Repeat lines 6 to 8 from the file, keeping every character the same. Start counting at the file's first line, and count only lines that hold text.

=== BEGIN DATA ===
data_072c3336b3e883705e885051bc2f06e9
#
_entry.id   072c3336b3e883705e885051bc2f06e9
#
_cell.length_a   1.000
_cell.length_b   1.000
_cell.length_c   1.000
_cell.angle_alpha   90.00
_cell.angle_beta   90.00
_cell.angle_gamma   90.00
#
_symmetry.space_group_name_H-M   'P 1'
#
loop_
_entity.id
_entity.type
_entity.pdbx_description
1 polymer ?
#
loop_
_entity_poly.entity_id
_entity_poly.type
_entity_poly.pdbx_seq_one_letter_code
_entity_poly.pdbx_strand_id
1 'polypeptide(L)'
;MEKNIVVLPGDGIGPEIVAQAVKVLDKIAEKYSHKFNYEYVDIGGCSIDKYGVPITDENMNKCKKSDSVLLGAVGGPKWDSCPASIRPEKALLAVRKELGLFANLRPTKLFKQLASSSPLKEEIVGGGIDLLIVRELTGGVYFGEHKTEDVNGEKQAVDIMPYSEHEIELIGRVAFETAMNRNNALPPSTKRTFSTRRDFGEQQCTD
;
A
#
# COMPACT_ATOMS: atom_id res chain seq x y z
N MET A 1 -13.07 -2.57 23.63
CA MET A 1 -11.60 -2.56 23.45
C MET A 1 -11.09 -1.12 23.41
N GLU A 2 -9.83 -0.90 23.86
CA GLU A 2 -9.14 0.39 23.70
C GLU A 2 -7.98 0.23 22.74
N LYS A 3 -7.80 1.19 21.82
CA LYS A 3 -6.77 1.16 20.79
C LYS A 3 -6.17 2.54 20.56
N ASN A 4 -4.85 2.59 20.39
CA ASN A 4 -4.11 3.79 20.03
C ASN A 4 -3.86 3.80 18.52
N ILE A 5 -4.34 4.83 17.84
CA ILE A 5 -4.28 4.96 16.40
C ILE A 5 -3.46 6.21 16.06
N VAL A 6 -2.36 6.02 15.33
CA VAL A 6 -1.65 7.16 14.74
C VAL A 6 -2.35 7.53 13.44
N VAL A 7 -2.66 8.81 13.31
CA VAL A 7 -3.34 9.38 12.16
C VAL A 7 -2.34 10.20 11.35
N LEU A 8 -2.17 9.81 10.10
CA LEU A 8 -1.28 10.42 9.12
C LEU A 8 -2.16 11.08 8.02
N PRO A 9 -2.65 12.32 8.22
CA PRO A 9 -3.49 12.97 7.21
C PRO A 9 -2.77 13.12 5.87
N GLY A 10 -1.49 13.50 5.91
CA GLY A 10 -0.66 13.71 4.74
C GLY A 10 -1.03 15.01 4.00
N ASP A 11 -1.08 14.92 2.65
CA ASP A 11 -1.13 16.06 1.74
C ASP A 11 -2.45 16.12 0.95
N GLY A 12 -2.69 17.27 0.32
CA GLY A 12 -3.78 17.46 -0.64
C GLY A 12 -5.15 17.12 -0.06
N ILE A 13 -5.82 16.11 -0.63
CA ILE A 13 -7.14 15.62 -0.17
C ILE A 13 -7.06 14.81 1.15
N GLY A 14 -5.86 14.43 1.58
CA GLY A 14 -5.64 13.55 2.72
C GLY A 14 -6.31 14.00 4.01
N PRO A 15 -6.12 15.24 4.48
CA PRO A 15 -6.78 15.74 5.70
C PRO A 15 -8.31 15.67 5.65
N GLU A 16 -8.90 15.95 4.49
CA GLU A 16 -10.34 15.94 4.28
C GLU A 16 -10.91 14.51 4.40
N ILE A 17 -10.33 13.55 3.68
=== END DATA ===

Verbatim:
_cell.length_b   1.000
_cell.length_c   1.000
_cell.angle_alpha   90.00